Similarly, testing and other protocols exist to reduce HIV transmission. People with HIV, or those who suspect exposure to the virus, test for an infection and receive treatment to lower their viral load to reduce symptoms and the risk of transmission.

Behaviors such as condom use and using new, unshared syringes can also reduce transmission.

Additionally, both viruses are examples of zoonosis, as they have animal origins and are now capable of infecting humans. Furthermore, most research also suggests that both viruses became transmissible to humans following the consumption of animals with the original infection.

COVID-19 remains a major global health issue. Similarly, despite the world adopting the World Health Organization’s (WHO) strategic guidelines to control the disease, the HIV pandemic is ongoing.

A significant difference between the two pandemics is their timelines. While positive cases and deaths from HIV and AIDS continue worldwide, the spread of HIV since its discovery in the 1980s is slow compared with COVID-19’s millions of cases and deaths since its recognition in late 2019.

Also, while there are already several successful vaccines that help protect against severe outcomes with COVID-19, there is still no success in creating a vaccine for HIV or AIDS. However, medications are available that can treat HIV effectively and prevent people from transmitting or contracting it.

Both viruses can spread from people who unknowingly have the infection but present with no symptoms. However, while HIV is most contagious during its acute phase, it remains contagious in people not receiving any treatment.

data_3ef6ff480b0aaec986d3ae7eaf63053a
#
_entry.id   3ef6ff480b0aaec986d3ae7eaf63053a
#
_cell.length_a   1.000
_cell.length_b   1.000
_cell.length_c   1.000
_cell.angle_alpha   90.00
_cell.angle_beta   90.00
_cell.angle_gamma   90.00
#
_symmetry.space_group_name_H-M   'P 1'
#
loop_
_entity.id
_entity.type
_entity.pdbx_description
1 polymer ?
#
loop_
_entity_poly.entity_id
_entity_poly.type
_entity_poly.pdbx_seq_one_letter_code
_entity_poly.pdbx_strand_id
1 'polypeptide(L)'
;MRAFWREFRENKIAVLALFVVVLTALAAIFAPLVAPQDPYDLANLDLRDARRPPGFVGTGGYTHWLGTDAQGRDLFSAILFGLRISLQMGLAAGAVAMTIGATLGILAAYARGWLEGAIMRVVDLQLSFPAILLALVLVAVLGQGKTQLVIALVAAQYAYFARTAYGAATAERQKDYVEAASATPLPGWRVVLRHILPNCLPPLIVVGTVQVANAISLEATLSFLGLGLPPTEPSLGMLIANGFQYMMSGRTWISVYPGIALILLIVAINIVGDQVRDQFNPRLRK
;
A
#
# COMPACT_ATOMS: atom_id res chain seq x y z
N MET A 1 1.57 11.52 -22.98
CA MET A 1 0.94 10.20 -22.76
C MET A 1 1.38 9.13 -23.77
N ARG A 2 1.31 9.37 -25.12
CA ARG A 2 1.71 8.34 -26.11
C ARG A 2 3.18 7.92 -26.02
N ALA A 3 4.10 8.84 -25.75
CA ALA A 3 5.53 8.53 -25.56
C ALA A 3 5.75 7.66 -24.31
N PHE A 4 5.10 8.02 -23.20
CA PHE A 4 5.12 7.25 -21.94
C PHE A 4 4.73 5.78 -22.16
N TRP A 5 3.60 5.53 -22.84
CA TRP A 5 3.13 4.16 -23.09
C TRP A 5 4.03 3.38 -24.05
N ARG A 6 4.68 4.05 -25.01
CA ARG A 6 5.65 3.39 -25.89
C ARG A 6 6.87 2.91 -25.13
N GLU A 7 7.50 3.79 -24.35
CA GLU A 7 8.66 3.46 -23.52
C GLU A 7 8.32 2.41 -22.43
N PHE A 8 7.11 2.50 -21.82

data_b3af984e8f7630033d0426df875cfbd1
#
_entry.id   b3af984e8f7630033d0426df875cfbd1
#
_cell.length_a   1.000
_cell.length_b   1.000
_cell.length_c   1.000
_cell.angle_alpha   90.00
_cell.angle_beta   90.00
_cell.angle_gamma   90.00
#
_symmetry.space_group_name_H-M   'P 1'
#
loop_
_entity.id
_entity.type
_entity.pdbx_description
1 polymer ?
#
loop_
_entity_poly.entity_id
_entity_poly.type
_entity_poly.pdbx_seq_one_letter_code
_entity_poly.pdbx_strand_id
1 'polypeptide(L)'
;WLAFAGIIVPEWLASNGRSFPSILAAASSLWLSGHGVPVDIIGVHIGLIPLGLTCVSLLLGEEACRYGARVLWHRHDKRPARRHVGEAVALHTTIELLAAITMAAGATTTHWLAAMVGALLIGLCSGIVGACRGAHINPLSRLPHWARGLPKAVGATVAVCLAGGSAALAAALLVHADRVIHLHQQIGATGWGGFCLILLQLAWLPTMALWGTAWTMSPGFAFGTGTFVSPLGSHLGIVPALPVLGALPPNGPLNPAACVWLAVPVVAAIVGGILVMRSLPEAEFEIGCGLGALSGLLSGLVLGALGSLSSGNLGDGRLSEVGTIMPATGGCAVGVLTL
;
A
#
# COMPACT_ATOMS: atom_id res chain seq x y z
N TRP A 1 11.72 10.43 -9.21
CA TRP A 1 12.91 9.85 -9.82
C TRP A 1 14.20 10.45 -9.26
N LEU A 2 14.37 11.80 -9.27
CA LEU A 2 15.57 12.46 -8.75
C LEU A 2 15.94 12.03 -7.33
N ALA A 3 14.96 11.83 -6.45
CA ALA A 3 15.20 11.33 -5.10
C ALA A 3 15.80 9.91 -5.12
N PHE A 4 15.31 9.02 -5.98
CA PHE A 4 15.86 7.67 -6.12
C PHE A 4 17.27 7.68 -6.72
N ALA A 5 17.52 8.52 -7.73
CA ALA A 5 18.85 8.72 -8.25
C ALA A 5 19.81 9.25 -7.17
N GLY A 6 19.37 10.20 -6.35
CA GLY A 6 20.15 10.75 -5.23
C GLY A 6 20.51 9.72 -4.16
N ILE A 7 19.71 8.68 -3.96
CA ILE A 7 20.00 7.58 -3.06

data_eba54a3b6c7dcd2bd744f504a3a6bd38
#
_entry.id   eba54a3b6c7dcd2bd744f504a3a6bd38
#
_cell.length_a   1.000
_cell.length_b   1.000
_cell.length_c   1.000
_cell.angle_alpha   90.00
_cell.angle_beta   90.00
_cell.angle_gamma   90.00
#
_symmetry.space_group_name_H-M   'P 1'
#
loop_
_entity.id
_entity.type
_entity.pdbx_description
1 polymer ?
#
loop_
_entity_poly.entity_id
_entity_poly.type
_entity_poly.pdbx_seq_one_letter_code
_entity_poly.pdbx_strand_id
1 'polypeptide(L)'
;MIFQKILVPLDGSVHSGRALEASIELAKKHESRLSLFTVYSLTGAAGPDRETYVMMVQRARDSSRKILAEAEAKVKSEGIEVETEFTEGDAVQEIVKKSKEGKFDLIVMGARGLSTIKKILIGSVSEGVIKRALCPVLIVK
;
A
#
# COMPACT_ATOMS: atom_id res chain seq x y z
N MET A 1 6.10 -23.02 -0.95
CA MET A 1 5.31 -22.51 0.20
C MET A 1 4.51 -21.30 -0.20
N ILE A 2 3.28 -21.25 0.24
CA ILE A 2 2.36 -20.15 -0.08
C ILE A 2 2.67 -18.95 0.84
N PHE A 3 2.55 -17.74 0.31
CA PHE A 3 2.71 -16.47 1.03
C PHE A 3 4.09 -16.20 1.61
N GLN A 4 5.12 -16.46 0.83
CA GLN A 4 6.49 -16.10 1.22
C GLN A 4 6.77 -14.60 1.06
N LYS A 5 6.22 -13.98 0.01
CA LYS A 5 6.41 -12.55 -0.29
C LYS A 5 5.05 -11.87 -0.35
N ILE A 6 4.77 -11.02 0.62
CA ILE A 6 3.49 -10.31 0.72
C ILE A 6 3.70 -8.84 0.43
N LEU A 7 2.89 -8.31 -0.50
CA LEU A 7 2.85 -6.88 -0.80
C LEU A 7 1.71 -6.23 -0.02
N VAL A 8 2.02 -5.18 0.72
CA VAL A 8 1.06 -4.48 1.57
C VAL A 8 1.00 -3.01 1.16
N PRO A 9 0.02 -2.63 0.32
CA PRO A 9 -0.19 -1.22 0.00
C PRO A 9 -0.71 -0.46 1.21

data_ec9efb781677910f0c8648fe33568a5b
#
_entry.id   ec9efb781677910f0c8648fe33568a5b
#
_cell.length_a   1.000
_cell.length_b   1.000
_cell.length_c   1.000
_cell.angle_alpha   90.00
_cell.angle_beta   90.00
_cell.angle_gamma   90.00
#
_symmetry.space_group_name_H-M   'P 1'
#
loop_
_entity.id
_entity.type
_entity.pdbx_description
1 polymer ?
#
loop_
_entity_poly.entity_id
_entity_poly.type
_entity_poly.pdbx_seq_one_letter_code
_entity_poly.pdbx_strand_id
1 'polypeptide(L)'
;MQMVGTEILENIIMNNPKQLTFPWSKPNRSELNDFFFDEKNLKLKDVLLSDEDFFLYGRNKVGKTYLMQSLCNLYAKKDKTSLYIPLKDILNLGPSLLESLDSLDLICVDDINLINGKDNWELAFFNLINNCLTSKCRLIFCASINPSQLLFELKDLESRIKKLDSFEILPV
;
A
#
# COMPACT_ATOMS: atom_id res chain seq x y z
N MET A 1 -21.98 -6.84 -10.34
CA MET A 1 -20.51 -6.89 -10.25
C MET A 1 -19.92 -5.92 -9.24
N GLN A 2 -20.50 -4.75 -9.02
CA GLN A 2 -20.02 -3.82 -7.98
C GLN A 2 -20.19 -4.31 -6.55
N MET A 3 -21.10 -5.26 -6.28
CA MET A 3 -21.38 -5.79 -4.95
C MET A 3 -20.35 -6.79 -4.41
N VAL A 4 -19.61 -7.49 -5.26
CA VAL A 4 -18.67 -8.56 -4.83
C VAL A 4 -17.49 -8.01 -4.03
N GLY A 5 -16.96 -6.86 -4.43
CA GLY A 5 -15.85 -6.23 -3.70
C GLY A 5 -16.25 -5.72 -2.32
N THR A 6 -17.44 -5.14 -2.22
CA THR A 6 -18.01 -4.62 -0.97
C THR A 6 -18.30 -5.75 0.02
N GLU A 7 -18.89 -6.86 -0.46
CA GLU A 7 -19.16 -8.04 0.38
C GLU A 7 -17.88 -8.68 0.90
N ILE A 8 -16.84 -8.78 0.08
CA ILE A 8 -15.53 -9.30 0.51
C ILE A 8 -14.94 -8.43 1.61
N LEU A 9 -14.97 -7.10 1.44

In comparison, the Centers for Disease Control and Prevention (CDC) state that with COVID-19, a person should isolate at home for at least the first 6 days.

If a person is fever-free for 24 hours without fever-reducing medications and their other symptoms are improving, they can leave isolation after 6 days. After ending isolation, should continue to wear a high-quality mask indoors until 11 days after symptoms began.

However, some people may need to isolate for longer based on factors such as the severity of the COVID-19 infection and whether a person is immunocompromised.

One stark difference between the two viruses is that SARS-CoV-2 is very easily transmittable due to it being an airborne infection, whereas HIV transmission relies on contact with bodily fluids that contain the virus.

Furthermore, people may develop symptoms of COVID-19 2–14 days after exposure to the virus, while it typically takes 2–4 weeks after infection for people to present with primary symptoms of HIV.

Based on the WHO’s coronavirus (COVID-19) dashboard, there have been over 750 million confirmed COVID-19 cases, including nearly 7 million deaths due to the disease.

Meanwhile, since the beginning of the HIV pandemic, there has been almost 85 million cases of HIV infection. Of these, nearly 40 million people have died from AIDS-related illnesses.

A 2021 review mentions that more than 95% of people with HIV who do not receive treatment die, while 1–4% of people with COVID-19 who do not receive treatment die.

There are currently no effective cures for the illnesses caused by either virus. However, treatments to reduce symptom severity and strategies to prevent or reduce the risk of transmission exist.

In some cases, people may be able to manage and relieve mild symptoms of COVID-19 at home.

The Food and Drug Administration (FDA) has issued Emergency Use Authorization (EUA) for two prescription medications for people at risk of serious illness from COVID-19: nirmatrelvir with ritonavir (Paxlovid) and molnupiravir. Both of these medications can be taken at home in pill form.